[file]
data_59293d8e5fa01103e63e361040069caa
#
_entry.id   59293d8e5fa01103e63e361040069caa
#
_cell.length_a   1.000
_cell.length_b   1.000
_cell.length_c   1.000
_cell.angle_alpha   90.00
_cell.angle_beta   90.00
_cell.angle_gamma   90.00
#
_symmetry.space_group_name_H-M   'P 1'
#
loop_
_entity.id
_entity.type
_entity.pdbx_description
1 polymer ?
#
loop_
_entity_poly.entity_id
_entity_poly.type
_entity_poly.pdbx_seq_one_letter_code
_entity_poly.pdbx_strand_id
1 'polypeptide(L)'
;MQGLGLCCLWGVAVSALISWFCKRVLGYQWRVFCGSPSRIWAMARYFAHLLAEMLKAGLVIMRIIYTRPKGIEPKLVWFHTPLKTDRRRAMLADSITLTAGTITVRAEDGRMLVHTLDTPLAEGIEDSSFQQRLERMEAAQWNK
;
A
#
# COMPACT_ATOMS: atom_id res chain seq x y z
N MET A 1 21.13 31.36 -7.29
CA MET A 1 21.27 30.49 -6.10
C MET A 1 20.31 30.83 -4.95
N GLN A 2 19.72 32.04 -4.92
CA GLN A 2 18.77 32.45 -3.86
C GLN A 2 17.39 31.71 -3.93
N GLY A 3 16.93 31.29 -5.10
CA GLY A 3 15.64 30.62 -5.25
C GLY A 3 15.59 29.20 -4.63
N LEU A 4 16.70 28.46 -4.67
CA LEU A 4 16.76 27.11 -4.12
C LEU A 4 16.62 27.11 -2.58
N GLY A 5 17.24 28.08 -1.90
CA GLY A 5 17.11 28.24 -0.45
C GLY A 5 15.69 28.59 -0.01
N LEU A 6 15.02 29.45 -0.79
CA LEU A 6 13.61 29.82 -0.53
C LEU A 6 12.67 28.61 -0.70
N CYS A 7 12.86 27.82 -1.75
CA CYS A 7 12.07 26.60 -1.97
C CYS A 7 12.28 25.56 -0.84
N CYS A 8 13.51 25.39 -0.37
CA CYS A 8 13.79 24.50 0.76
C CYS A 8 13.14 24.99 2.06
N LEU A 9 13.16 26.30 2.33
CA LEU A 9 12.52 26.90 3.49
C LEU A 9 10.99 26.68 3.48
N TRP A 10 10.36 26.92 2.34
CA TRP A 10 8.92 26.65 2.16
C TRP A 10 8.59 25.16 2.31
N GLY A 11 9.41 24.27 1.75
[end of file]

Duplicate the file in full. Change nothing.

data_59293d8e5fa01103e63e361040069caa
#
_entry.id   59293d8e5fa01103e63e361040069caa
#
_cell.length_a   1.000
_cell.length_b   1.000
_cell.length_c   1.000
_cell.angle_alpha   90.00
_cell.angle_beta   90.00
_cell.angle_gamma   90.00
#
_symmetry.space_group_name_H-M   'P 1'
#
loop_
_entity.id
_entity.type
_entity.pdbx_description
1 polymer ?
#
loop_
_entity_poly.entity_id
_entity_poly.type
_entity_poly.pdbx_seq_one_letter_code
_entity_poly.pdbx_strand_id
1 'polypeptide(L)'
;MQGLGLCCLWGVAVSALISWFCKRVLGYQWRVFCGSPSRIWAMARYFAHLLAEMLKAGLVIMRIIYTRPKGIEPKLVWFHTPLKTDRRRAMLADSITLTAGTITVRAEDGRMLVHTLDTPLAEGIEDSSFQQRLERMEAAQWNK
;
A
#
# COMPACT_ATOMS: atom_id res chain seq x y z
N MET A 1 21.13 31.36 -7.29
CA MET A 1 21.27 30.49 -6.10
C MET A 1 20.31 30.83 -4.95
N GLN A 2 19.72 32.04 -4.92
CA GLN A 2 18.77 32.45 -3.86
C GLN A 2 17.39 31.71 -3.93
N GLY A 3 16.93 31.29 -5.10
CA GLY A 3 15.64 30.62 -5.25
C GLY A 3 15.59 29.20 -4.63
N LEU A 4 16.70 28.46 -4.67
CA LEU A 4 16.76 27.11 -4.12
C LEU A 4 16.62 27.11 -2.58
N GLY A 5 17.24 28.08 -1.90
CA GLY A 5 17.11 28.24 -0.45
C GLY A 5 15.69 28.59 -0.01
N LEU A 6 15.02 29.45 -0.79
CA LEU A 6 13.61 29.82 -0.53
C LEU A 6 12.67 28.61 -0.70
N CYS A 7 12.86 27.82 -1.75
CA CYS A 7 12.07 26.60 -1.97
C CYS A 7 12.28 25.56 -0.84
N CYS A 8 13.51 25.39 -0.37
CA CYS A 8 13.79 24.50 0.76
C CYS A 8 13.14 24.99 2.06
N LEU A 9 13.16 26.30 2.33
CA LEU A 9 12.52 26.90 3.49
C LEU A 9 10.99 26.68 3.48
N TRP A 10 10.36 26.92 2.34
CA TRP A 10 8.92 26.65 2.16
C TRP A 10 8.59 25.16 2.31
N GLY A 11 9.41 24.27 1.75